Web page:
melting point and dropping point
This melting point and dropping point guide explains the measurement principle of automated melting & dropping point analysis, and gives tips & hints for better measurements and performance verification.
In order to characterize a material aside from chemical analysis, primarily physical methods allow us to differentiate between, identify and classify substances or to provide descriptions of quality. The thermal characteristics of a substance or mixture of substances, such as melting point and dropping point, provide valuable and accessible information in this respect.
- Learn about Melting Point, Pharmacopeia Melting Point, Thermodynamic Melting Point, Dropping Point and Softening Point
- Get Tips & Hints from our expert for correct sample preparation and measurement
- Learn how to check your instrument with certified reference substances
Melting Point and Dropping Point Guide
In order to characterize a material aside from chemical analysis, primarily physical methods allow us to differentiate between, identify and classify substances or to provide descriptions of quality. The thermal characteristics of a substance or mixture of substances, such as melting point, provide valuable and accessible information in this respect. The melting point is the temperature at which the solid phase changes to the liquid state. Such accurate data is associated with the equally important, but more empirical, thermal characteristic: dropping or softening point of industrial or naturally-occurring products. These empirical values are dependent on the measurement method used and thus require a sensible standardized procedure. The exact thermal characteristics of almost all pure organic and inorganic substances, however, can be found in comprehensive tables.
For almost 5 decades METTLER TOLEDO has provided instrumental solutions for the automatic determination of the thermal values melting point, dropping and softening point. The melting point and Dropping Point Excellence line, METTLER TOLEDO’s latest release of compact instruments for thermal characterization, support the complete analytical workflow with innovative solutions. These are highlighted in this guideline in addition to fundamental knowledge about melting, dropping and softening point determination and practical application tips for daily use.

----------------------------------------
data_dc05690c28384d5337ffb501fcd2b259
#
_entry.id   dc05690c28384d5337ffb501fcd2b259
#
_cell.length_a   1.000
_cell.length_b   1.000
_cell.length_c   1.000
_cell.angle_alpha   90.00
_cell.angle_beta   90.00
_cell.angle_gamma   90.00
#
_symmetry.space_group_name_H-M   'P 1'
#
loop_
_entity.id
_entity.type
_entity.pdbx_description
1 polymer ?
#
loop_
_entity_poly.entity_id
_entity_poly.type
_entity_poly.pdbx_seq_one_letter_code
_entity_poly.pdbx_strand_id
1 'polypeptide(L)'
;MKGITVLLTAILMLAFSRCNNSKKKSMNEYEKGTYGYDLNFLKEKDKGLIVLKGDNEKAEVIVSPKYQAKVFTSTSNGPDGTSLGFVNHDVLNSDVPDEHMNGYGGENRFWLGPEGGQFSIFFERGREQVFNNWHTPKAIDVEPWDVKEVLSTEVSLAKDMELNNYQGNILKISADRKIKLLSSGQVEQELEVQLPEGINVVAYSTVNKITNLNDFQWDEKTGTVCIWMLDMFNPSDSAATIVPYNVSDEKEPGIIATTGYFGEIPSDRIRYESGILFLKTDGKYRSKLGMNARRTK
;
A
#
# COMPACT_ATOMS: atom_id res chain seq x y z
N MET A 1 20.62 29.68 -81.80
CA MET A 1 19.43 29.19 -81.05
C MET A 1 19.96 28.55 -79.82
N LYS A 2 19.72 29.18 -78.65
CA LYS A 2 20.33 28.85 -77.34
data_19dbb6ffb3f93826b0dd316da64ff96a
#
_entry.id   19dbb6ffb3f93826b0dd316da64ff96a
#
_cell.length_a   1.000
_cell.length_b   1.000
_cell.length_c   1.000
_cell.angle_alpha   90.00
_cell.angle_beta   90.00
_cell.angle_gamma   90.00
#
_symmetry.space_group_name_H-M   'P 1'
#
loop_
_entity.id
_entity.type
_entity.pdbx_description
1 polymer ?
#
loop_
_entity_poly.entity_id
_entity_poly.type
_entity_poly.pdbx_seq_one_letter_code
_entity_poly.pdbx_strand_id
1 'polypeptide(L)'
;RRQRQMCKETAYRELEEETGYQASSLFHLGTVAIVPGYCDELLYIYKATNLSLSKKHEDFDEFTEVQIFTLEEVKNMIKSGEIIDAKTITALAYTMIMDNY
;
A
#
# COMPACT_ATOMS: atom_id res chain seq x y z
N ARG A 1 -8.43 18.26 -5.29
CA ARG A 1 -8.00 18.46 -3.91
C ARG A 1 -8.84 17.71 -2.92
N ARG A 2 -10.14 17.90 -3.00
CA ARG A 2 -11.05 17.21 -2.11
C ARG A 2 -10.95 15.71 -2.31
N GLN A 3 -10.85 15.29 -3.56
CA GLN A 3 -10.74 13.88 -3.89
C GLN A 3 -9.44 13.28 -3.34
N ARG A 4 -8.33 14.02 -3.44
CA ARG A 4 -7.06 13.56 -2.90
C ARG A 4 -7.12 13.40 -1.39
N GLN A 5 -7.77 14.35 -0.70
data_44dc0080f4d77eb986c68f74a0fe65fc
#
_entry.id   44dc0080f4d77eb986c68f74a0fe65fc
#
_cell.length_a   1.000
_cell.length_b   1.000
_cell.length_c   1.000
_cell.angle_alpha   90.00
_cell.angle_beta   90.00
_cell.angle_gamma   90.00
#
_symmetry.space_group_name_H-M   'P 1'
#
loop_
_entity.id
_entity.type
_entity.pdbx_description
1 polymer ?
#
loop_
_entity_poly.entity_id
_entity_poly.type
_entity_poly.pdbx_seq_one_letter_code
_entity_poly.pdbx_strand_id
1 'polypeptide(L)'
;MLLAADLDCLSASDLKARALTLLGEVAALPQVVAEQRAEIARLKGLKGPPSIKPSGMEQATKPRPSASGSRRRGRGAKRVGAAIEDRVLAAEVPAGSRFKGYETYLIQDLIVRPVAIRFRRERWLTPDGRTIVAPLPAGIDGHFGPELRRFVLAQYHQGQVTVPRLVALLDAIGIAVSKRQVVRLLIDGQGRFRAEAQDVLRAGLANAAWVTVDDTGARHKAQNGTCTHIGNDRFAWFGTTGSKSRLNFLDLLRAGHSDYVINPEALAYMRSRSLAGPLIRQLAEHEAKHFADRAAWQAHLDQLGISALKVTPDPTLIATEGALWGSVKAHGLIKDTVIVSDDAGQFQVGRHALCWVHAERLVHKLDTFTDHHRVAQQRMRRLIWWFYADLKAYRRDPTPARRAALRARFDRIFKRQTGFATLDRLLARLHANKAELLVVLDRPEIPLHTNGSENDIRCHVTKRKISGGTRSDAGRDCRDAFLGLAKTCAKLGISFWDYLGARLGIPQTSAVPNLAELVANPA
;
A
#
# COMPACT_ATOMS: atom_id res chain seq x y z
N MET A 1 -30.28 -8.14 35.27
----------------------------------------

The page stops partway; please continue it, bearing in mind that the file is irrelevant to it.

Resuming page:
2. The Melting Point
- 2.1 General Considerations
Determination of melting point is one of the oldest methods of identification and testing, particularly for organic substances. Melting point is easy to determine and, since it is a numerical property, can be conveniently tabulated and classified. Since melting point is highly dependent on purity, it can also be used for evaluating the quality of substances. Pure crystalline substances change to the liquid state at a precisely defined temperature, which is specific for each crystalline material. Crystalline and molten states of the same material can only exist at the same time at the melting point. Automatic melting point determination methods make use of these phenomena, which become visible during the change in aggregate state.
Pure substances melt at a highly-defined temperature whereas impure, contaminated substances generally exhibit a large melting interval. The temperature at which all material of a contaminated substance is molten is usually lower than that of a pure substance. This behavior is known as melting point depression and can be used to obtain qualitative information about the purity of a substance.
- 2.2 Automatic Melting Point Determination: The METTLER TOLEDO MP Excellence Instrument Line
- 2.3 Automatic Melting Point Determination: The Measurement Principle
- 2.4 Pharmacopeia Melting Point
- 2.5 Transmission Intensity Curve
- 2.6 Thermodynamic Melting Point
3. Application Tips & Hints for Accurate Melting Point Determination
- 3.1 Instrument Calibration and Adjustment
If we want to make sure that the melting point instrument is providing the correct results, we need to verify its measurement accuracy. In the previous chapter we learned that we cannot measure the sample temperature directly using a certified thermometer. Therefore, in order to check the temperature accuracy, we use reference substances ideally with certified temperature values. Thus, we can compare nominal values including tolerances with actual measured values. If calibration fails, which means if the measured temperature values do not match the range of the certified nominal values of the respective reference substances, we need to adjust the instrument.
- 3.2 Quick and Reliable Sample Preparation: The Capillary Filling Tool
- 3.3 Melting Point Capillary Sample Preparation
- 3.4 Sample Preparation: Bad Example
- 3.5 Sample Preparation: Good Example
- 3.6 Sample Measurement – Tips & Hints
- 3.7 Melting Point Standards Overview
- 3.8 Melting Point Measurement Results
4. Melting Point Workflow Support by LabX® PC Software